Article  CAS  Google Scholar 

  21. Yang, J. J. et al. Memristive switching mechanism for metal//oxide//metal nanodevices. Nat. Nanotech. 3, 429–433 (2008).

    Article  CAS  Google Scholar 

  22. Brent, J. R. et al. Production of few-layer phosphorene by liquid exfoliation of black phosphorus. Chem. Commun. 50, 13338–13341 (2014).

    Article  CAS  Google Scholar 

  23. Hanlon, D. et al. Liquid exfoliation of solvent-stabilized few-layer black phosphorus for applications beyond electronics. Nat. Commun. 6, 8563 (2015).

    Article  CAS  Google Scholar 

  24. Hao, C. et al. Liquid-exfoliated black phosphorous nanosheet thin films for flexible resistive random access memory applications. Adv. Funct. Mater. 26, 2016–2024 (2016).

    Article  CAS  Google Scholar 

  25. Grunlan, J. C., Mehrabi, A. R., Bannon, M. V. & Bahr, J. L. Water-based single-walled-nanotube-filled polymer composite with an exceptionally low percolation threshold. Adv. Mater. 16, 150–153 (2004).

    Article  CAS  Google Scholar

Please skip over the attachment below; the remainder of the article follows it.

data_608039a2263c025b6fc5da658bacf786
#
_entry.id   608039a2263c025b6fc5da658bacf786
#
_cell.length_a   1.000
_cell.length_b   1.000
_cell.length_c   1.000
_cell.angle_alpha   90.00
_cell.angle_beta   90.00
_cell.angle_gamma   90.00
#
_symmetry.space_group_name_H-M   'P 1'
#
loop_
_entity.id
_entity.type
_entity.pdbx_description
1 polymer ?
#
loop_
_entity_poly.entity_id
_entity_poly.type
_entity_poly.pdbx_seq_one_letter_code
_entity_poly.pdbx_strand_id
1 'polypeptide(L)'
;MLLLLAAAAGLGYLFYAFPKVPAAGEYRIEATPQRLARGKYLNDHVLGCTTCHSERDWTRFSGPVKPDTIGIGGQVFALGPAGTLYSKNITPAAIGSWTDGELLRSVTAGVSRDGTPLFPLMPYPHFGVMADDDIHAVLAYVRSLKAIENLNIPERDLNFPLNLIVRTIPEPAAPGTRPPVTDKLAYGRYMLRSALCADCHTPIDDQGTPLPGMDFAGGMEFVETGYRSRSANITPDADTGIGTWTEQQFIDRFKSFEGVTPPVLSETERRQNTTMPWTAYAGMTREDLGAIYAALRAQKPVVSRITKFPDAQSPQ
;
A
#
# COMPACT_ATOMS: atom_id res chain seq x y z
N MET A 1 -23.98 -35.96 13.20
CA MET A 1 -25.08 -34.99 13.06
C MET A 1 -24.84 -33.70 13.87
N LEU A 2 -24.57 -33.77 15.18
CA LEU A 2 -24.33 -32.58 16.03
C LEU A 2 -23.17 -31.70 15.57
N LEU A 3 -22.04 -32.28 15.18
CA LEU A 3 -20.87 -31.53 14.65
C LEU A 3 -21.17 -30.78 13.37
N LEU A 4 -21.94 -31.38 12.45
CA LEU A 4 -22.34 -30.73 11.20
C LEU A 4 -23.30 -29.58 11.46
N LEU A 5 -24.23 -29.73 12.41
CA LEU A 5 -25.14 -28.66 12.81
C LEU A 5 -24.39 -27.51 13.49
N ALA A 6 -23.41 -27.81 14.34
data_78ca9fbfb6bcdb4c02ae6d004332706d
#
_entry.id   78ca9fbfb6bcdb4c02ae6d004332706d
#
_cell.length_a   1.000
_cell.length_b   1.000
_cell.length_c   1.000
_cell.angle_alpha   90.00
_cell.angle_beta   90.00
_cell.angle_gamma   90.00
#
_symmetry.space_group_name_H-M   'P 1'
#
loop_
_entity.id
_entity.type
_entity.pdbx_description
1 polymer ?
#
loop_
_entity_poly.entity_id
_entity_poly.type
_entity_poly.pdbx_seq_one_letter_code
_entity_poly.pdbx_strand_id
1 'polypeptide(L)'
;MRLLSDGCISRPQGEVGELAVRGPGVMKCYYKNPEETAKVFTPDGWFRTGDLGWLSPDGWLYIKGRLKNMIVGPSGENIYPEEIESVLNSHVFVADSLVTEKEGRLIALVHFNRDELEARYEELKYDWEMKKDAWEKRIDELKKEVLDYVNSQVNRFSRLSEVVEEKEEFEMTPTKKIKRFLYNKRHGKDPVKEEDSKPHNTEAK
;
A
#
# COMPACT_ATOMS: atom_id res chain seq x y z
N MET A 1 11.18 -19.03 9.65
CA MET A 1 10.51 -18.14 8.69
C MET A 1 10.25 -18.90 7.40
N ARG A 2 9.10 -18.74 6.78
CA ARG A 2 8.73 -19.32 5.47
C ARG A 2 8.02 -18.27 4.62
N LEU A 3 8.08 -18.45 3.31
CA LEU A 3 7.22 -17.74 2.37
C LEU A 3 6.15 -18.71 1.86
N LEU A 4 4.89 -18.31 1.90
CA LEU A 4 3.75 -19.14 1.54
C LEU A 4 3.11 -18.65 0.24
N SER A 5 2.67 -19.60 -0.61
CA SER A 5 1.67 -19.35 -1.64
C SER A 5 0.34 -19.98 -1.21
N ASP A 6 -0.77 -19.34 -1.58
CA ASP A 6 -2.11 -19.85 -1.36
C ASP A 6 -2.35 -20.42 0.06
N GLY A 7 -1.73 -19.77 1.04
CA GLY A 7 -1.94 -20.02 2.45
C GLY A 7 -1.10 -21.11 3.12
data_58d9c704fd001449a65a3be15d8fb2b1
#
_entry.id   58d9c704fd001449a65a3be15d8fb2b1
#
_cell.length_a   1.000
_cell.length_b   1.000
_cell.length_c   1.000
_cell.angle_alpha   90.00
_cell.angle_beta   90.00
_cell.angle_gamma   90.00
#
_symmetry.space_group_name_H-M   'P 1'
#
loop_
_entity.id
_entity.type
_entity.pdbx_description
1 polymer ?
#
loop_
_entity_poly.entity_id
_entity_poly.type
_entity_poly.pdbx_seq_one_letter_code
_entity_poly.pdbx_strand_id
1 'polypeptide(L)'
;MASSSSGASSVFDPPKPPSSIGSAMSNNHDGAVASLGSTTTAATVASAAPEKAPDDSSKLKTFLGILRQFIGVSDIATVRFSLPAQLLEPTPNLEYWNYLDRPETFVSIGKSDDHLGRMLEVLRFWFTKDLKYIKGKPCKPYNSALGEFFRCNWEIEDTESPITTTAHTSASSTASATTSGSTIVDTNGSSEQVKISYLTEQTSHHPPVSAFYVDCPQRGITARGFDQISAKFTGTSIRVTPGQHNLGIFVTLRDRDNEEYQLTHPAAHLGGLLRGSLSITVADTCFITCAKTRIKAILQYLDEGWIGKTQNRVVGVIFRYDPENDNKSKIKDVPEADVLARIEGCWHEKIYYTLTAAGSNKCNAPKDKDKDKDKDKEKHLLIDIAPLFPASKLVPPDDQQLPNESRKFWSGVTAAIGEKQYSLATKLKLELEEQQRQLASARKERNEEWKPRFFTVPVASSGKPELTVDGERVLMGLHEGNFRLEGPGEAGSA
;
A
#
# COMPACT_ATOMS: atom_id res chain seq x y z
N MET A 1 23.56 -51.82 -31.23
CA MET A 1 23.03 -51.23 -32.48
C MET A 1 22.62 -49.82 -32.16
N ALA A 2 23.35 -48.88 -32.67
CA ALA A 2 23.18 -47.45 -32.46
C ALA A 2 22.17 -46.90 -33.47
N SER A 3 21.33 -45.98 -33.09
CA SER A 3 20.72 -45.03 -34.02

26. Island, J. O., Steele, G. A., van der Zant, H. S. J. & Castellanos-Gomez, A. Environmental instability of few-layer black phosphorus. 2D Mater. 2, 6 (2015).

    Article  Google Scholar 

  27. Huang, Y. et al. Interaction of black phosphorus with oxygen and water. Chem. Mater. 28, 8330–8339 (2016).

    Article  CAS  Google Scholar 

  28. Youngwoo, S. et al. A study of bilayer phosphorene stability under MoS2 passivation. 2D Mater. 4, 025091 (2017).

    Article  Google Scholar 

  29. O’Hern, S. C. et al. Selective molecular transport through intrinsic defects in a single layer of CVD graphene. ACS Nano. 6, 10130–10138 (2012).

    Article  Google Scholar 

  30. Koman, V. B. et al. Colloidal nanoelectronic state machines based on 2D materials for aerosolizable electronics. Nat. Nanotech. 13, 819–827 (2018).

    Article  CAS  Google Scholar